festive season



The holidays are nearly upon us – let’s talk about festive season road safety!

Nicknamed the “silly season”, the annual summer holidays are a time of jolly festivity. It is also a time when people seem to be more careless in many regards, but also on our roads.

 Last month we discussed how to ensure your child’s car seat was ready for the holiday season. This month we are addressing general road safety.

Whether you are going away for the holidays or taking a “staycation” here are some tips for staying safe on the road.


Before the holiday season kicks off, this is a fantastic time to get your car serviced and tyres replaced.

Vehicle maintenance is an essential part of road safety. A vehicle that is not functioning at its peak performance is a hazard to you and others on the road. Ask your mechanic to do a full service. Check engine health, brakes, wheel alignment, airbags, lights, and other important checks included in a service.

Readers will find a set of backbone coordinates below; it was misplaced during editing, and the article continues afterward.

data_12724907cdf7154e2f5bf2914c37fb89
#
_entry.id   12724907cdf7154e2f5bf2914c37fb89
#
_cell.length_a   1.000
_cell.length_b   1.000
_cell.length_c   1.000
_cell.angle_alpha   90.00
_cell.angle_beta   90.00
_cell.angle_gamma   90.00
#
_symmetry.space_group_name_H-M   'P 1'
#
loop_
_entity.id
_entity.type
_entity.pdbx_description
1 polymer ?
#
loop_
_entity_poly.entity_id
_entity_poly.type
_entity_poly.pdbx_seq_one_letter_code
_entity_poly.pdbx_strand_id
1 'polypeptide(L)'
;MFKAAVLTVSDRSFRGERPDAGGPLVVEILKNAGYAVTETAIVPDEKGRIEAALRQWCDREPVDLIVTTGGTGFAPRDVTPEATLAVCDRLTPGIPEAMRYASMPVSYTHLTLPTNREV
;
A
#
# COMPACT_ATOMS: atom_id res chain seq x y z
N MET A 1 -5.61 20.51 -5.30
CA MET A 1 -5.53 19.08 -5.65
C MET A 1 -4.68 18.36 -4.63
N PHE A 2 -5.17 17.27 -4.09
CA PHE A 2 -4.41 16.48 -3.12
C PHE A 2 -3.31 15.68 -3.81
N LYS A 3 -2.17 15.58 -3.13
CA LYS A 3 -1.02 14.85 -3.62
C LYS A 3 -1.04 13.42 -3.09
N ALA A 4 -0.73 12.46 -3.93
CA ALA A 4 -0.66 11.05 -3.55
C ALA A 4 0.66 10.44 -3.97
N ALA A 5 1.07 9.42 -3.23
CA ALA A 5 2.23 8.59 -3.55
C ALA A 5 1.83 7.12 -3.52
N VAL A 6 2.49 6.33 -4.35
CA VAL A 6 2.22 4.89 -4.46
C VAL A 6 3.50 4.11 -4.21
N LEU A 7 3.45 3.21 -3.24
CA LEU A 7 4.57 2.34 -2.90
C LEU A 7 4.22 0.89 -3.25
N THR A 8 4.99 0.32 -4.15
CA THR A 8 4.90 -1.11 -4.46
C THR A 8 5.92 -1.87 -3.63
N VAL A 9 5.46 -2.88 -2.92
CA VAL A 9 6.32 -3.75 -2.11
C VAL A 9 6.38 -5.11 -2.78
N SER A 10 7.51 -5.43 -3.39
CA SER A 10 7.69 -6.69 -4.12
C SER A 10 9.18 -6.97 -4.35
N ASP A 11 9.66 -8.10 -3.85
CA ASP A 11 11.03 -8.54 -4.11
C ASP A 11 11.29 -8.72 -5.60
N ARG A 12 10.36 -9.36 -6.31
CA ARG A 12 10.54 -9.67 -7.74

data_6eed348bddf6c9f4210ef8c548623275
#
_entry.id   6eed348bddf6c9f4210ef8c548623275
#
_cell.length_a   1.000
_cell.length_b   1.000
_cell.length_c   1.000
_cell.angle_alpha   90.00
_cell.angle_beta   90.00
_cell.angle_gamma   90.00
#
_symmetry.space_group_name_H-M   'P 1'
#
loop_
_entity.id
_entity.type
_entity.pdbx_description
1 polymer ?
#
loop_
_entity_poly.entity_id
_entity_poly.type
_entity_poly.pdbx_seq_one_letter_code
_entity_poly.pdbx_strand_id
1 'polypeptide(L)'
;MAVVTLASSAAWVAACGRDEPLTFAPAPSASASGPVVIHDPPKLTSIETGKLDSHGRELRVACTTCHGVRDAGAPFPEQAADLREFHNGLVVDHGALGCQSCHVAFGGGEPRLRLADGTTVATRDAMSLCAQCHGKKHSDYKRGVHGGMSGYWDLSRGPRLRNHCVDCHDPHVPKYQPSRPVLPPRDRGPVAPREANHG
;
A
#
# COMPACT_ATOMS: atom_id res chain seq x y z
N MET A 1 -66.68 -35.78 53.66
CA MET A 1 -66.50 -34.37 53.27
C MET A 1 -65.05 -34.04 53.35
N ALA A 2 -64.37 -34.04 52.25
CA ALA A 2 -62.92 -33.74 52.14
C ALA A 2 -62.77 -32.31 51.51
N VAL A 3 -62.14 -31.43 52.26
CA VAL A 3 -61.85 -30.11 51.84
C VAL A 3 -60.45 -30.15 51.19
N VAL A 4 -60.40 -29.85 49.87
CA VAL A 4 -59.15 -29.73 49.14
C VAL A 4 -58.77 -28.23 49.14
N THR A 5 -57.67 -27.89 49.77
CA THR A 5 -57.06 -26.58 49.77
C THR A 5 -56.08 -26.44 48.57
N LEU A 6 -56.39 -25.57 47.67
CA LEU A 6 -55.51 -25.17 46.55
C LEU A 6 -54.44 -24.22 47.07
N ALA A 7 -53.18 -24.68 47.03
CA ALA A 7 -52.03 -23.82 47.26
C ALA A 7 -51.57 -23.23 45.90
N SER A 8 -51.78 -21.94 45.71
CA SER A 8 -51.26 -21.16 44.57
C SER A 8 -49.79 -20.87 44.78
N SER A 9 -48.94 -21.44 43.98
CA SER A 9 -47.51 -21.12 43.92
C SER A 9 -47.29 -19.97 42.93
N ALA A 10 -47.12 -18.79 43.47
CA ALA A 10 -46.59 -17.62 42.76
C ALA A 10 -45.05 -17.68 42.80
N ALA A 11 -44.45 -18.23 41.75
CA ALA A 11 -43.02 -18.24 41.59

It is also important to check whether your tyres are in need of replacement, especially if you are embarking on a long trip. Don’t forget to make sure that your spare tyre is also checked and ready in case you sustain a puncture.

It is also wise to invest in a breakdown kit, should you have any troubles on your journey. A breakdown kit should include:

  • Spare tyre & car jack and spanner
  • Reflective vest
  • Emergency triangle
  • Jumper Cables
  • Spare fuses

Book a service with our road safety partner, Supa Quick. Supa Quick also serves as a drop-off point for car seat donations. You can help us to ensure that a child in need of a car seat is travelling safely these holidays.


When planning out your journey, it is a good idea to consider the length of your journey and how familiar you are with the roads you are travelling on.